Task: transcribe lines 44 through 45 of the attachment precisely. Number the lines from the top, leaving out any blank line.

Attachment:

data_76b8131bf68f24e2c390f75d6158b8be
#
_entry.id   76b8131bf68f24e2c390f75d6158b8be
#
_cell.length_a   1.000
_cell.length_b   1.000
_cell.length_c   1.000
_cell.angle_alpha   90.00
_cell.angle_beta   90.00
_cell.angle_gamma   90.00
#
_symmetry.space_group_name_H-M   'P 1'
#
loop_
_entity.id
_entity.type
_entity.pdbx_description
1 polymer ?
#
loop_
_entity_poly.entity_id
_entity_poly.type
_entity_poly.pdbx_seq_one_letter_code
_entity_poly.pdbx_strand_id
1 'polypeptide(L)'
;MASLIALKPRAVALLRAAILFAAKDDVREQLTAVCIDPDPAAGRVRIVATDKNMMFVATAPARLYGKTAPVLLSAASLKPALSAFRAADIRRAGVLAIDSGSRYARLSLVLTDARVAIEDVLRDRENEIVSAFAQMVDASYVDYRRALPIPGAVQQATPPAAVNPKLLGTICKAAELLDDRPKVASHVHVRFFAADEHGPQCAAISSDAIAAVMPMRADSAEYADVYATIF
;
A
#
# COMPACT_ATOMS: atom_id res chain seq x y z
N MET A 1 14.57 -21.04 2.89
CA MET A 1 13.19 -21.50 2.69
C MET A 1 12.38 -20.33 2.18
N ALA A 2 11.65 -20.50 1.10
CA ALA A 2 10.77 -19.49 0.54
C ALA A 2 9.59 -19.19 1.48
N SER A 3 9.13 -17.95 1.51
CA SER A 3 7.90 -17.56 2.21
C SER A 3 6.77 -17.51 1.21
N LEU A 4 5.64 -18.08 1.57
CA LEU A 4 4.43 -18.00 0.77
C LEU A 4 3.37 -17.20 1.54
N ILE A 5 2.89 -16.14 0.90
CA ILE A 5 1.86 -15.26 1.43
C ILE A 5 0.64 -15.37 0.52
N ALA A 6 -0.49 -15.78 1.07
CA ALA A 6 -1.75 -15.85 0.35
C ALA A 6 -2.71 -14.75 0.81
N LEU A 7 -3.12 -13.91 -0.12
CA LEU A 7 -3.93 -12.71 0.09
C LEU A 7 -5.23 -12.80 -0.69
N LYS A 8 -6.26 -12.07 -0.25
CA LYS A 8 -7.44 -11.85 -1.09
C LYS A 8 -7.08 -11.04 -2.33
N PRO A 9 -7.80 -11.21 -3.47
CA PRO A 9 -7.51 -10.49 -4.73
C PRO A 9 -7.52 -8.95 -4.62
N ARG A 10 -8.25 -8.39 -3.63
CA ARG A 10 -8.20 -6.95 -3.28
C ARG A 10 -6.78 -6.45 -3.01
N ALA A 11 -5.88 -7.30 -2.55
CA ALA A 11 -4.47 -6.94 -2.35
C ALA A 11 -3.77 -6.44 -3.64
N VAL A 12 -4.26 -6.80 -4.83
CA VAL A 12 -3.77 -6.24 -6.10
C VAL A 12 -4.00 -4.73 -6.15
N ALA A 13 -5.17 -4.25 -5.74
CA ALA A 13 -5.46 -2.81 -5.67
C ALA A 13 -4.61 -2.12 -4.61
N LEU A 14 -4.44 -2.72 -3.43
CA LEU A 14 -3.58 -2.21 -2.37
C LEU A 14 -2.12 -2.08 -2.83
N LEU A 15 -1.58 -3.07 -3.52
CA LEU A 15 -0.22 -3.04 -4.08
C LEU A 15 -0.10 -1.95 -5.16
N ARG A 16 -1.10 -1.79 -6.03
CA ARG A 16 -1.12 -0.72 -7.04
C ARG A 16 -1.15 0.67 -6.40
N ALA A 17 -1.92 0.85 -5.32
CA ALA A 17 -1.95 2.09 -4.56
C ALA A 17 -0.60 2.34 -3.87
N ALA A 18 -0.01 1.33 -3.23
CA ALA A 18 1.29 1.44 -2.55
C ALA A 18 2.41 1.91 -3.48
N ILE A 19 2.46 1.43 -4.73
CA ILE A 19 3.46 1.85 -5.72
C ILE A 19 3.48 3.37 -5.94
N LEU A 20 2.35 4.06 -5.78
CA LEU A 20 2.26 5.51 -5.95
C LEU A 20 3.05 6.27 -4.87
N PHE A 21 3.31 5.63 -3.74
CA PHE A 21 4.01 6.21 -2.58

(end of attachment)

CA ILE A 5 1.86 -15.26 1.43
C ILE A 5 0.64 -15.37 0.52